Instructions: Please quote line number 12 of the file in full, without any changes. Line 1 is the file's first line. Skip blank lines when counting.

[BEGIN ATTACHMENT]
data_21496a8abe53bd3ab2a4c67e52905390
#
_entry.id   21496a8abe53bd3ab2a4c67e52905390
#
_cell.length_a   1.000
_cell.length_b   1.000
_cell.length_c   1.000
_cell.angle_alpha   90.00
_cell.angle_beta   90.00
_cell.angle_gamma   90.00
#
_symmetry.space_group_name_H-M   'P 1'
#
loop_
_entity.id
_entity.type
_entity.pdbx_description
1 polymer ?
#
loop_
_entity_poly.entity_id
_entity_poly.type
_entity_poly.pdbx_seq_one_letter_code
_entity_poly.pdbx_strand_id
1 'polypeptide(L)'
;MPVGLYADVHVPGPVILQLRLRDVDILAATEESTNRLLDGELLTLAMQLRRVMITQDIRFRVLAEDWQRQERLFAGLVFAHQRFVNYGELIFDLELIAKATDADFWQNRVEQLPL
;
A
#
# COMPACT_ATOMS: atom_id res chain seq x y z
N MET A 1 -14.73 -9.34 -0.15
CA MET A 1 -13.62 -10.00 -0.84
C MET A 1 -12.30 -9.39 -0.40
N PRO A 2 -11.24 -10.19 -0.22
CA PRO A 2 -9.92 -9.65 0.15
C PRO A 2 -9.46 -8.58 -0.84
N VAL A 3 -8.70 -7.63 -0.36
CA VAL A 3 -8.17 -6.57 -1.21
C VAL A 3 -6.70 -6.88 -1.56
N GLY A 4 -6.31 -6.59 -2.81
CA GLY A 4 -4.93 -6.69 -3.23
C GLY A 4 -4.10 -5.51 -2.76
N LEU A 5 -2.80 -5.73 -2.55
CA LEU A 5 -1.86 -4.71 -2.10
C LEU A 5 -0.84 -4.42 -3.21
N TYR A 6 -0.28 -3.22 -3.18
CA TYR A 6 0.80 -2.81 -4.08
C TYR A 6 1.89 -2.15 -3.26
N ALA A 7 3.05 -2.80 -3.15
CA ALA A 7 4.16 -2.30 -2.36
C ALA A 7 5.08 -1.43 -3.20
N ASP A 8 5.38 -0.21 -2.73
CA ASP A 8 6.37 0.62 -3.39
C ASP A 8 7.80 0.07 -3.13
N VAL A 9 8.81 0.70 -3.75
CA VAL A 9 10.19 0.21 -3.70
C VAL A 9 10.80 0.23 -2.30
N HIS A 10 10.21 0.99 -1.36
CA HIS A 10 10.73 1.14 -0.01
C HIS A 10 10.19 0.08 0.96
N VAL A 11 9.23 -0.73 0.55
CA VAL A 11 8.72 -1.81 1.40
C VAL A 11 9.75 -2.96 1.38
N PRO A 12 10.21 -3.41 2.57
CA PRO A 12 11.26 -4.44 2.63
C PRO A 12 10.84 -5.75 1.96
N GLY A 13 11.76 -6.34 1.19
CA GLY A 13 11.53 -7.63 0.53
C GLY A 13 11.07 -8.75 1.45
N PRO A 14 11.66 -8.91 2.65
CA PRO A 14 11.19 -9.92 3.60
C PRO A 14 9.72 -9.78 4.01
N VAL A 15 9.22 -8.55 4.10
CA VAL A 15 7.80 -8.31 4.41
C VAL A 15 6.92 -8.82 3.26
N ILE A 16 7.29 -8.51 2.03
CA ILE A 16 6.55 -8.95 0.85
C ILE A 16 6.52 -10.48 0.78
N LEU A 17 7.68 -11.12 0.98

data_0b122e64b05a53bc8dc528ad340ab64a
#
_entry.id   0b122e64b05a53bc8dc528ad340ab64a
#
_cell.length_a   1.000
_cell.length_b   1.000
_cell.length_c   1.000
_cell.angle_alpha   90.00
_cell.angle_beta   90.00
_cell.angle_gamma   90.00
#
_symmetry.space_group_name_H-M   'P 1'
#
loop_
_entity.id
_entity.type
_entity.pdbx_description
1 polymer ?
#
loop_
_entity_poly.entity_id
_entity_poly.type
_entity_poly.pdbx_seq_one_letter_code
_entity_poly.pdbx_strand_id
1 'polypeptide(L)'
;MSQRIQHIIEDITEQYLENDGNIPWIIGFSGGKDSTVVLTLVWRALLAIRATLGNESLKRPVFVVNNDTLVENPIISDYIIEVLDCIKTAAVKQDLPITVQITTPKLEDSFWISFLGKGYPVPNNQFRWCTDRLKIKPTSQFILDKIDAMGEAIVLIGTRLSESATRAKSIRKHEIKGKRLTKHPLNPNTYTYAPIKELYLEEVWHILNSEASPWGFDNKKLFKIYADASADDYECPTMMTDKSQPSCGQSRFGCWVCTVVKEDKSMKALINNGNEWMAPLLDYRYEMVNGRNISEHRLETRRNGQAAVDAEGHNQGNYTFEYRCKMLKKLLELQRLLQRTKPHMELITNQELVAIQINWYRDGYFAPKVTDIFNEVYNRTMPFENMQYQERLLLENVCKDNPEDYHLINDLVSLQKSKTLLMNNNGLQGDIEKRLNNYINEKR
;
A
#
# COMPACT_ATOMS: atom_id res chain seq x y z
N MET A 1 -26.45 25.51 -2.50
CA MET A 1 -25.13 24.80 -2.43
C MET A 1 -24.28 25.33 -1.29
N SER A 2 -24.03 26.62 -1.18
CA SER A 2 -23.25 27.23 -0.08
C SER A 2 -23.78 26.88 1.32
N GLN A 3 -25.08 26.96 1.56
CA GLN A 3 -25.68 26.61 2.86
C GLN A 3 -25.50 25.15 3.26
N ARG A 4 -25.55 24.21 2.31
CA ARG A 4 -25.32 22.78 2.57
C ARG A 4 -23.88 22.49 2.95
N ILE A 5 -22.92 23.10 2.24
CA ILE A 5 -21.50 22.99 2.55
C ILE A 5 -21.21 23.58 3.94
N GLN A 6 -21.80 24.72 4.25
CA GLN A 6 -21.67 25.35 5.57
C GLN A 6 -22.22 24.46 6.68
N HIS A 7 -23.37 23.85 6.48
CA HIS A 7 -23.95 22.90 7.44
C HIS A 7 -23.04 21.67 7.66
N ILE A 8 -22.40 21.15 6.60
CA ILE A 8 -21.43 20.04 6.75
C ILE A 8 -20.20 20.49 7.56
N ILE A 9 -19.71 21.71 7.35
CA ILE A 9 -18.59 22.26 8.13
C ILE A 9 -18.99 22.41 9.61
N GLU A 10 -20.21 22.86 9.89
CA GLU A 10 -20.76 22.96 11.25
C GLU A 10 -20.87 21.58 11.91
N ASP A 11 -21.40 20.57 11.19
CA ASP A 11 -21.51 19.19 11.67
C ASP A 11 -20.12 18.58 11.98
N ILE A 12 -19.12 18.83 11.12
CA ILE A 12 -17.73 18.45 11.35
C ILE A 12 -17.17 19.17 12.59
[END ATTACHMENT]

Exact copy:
_symmetry.space_group_name_H-M   'P 1'